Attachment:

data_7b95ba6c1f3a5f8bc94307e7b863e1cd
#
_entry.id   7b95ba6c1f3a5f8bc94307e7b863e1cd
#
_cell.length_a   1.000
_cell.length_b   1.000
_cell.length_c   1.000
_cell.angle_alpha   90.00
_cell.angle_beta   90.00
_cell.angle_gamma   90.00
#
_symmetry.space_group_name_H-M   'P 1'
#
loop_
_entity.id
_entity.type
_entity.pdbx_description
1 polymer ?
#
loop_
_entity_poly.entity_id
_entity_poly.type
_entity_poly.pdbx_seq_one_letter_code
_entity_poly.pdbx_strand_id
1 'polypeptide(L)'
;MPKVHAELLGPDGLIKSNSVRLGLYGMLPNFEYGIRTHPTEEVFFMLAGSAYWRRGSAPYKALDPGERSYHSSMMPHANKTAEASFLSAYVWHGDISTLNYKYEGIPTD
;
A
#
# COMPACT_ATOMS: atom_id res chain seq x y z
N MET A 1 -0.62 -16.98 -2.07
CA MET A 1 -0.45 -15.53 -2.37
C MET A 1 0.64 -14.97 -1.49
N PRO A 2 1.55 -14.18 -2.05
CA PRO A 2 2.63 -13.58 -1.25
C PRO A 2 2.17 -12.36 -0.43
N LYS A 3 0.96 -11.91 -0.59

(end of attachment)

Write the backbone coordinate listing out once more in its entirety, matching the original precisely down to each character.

data_7b95ba6c1f3a5f8bc94307e7b863e1cd
#
_entry.id   7b95ba6c1f3a5f8bc94307e7b863e1cd
#
_cell.length_a   1.000
_cell.length_b   1.000
_cell.length_c   1.000
_cell.angle_alpha   90.00
_cell.angle_beta   90.00
_cell.angle_gamma   90.00
#
_symmetry.space_group_name_H-M   'P 1'
#
loop_
_entity.id
_entity.type
_entity.pdbx_description
1 polymer ?
#
loop_
_entity_poly.entity_id
_entity_poly.type
_entity_poly.pdbx_seq_one_letter_code
_entity_poly.pdbx_strand_id
1 'polypeptide(L)'
;MPKVHAELLGPDGLIKSNSVRLGLYGMLPNFEYGIRTHPTEEVFFMLAGSAYWRRGSAPYKALDPGERSYHSSMMPHANKTAEASFLSAYVWHGDISTLNYKYEGIPTD
;
A
#
# COMPACT_ATOMS: atom_id res chain seq x y z
N MET A 1 -0.62 -16.98 -2.07
CA MET A 1 -0.45 -15.53 -2.37
C MET A 1 0.64 -14.97 -1.49
N PRO A 2 1.55 -14.18 -2.05
CA PRO A 2 2.63 -13.58 -1.25
C PRO A 2 2.17 -12.36 -0.43
N LYS A 3 0.96 -11.91 -0.59